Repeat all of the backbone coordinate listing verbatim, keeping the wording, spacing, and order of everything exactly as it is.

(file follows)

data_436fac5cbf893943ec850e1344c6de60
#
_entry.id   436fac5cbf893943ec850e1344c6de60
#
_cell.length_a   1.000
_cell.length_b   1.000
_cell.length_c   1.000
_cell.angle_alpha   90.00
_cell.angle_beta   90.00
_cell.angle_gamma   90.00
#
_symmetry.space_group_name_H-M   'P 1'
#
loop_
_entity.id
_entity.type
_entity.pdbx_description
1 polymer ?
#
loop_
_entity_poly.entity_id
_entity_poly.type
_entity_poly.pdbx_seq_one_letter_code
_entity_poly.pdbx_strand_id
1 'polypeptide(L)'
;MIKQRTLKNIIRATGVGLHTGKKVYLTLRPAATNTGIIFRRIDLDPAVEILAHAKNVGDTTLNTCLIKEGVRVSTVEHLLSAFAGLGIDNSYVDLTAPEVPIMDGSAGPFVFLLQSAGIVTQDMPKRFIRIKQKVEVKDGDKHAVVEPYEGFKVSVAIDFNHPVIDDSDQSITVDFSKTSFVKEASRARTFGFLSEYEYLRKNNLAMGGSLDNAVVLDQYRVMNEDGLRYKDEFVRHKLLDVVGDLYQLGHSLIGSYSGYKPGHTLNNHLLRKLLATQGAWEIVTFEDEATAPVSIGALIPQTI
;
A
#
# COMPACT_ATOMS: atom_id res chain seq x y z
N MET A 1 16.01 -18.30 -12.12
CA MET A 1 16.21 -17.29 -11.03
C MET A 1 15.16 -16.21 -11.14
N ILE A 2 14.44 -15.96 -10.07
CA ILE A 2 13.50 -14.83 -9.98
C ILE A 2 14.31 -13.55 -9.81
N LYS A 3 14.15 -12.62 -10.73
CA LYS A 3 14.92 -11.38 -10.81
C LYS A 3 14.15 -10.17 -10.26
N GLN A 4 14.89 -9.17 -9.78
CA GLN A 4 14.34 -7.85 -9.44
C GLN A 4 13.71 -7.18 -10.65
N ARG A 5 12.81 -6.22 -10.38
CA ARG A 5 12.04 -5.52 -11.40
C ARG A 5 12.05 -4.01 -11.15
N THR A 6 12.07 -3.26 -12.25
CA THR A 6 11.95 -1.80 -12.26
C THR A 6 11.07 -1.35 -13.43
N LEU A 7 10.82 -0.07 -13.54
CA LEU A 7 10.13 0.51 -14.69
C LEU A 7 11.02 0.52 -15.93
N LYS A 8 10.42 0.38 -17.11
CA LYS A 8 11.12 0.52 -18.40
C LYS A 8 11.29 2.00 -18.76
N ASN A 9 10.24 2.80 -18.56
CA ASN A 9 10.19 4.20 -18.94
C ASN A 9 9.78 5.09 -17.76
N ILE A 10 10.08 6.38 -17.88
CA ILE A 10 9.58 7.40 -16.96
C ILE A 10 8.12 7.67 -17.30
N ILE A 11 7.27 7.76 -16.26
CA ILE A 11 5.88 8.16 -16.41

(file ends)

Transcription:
data_436fac5cbf893943ec850e1344c6de60
#
_entry.id   436fac5cbf893943ec850e1344c6de60
#
_cell.length_a   1.000
_cell.length_b   1.000
_cell.length_c   1.000
_cell.angle_alpha   90.00
_cell.angle_beta   90.00
_cell.angle_gamma   90.00
#
_symmetry.space_group_name_H-M   'P 1'
#
loop_
_entity.id
_entity.type
_entity.pdbx_description
1 polymer ?
#
loop_
_entity_poly.entity_id
_entity_poly.type
_entity_poly.pdbx_seq_one_letter_code
_entity_poly.pdbx_strand_id
1 'polypeptide(L)'
;MIKQRTLKNIIRATGVGLHTGKKVYLTLRPAATNTGIIFRRIDLDPAVEILAHAKNVGDTTLNTCLIKEGVRVSTVEHLLSAFAGLGIDNSYVDLTAPEVPIMDGSAGPFVFLLQSAGIVTQDMPKRFIRIKQKVEVKDGDKHAVVEPYEGFKVSVAIDFNHPVIDDSDQSITVDFSKTSFVKEASRARTFGFLSEYEYLRKNNLAMGGSLDNAVVLDQYRVMNEDGLRYKDEFVRHKLLDVVGDLYQLGHSLIGSYSGYKPGHTLNNHLLRKLLATQGAWEIVTFEDEATAPVSIGALIPQTI
;
A
#
# COMPACT_ATOMS: atom_id res chain seq x y z
N MET A 1 16.01 -18.30 -12.12
CA MET A 1 16.21 -17.29 -11.03
C MET A 1 15.16 -16.21 -11.14
N ILE A 2 14.44 -15.96 -10.07
CA ILE A 2 13.50 -14.83 -9.98
C ILE A 2 14.31 -13.55 -9.81
N LYS A 3 14.15 -12.62 -10.73
CA LYS A 3 14.92 -11.38 -10.81
C LYS A 3 14.15 -10.17 -10.26
N GLN A 4 14.89 -9.17 -9.78
CA GLN A 4 14.34 -7.85 -9.44
C GLN A 4 13.71 -7.18 -10.65
N ARG A 5 12.81 -6.22 -10.38
CA ARG A 5 12.04 -5.52 -11.40
C ARG A 5 12.05 -4.01 -11.15
N THR A 6 12.07 -3.26 -12.25
CA THR A 6 11.95 -1.80 -12.26
C THR A 6 11.07 -1.35 -13.43
N LEU A 7 10.82 -0.07 -13.54
CA LEU A 7 10.13 0.51 -14.69
C LEU A 7 11.02 0.52 -15.93
N LYS A 8 10.42 0.38 -17.11
CA LYS A 8 11.12 0.52 -18.40
C LYS A 8 11.29 2.00 -18.76
N ASN A 9 10.24 2.80 -18.56
CA ASN A 9 10.19 4.20 -18.94
C ASN A 9 9.78 5.09 -17.76
N ILE A 10 10.08 6.38 -17.88
CA ILE A 10 9.58 7.40 -16.96
C ILE A 10 8.12 7.67 -17.30
N ILE A 11 7.27 7.76 -16.26
CA ILE A 11 5.88 8.16 -16.41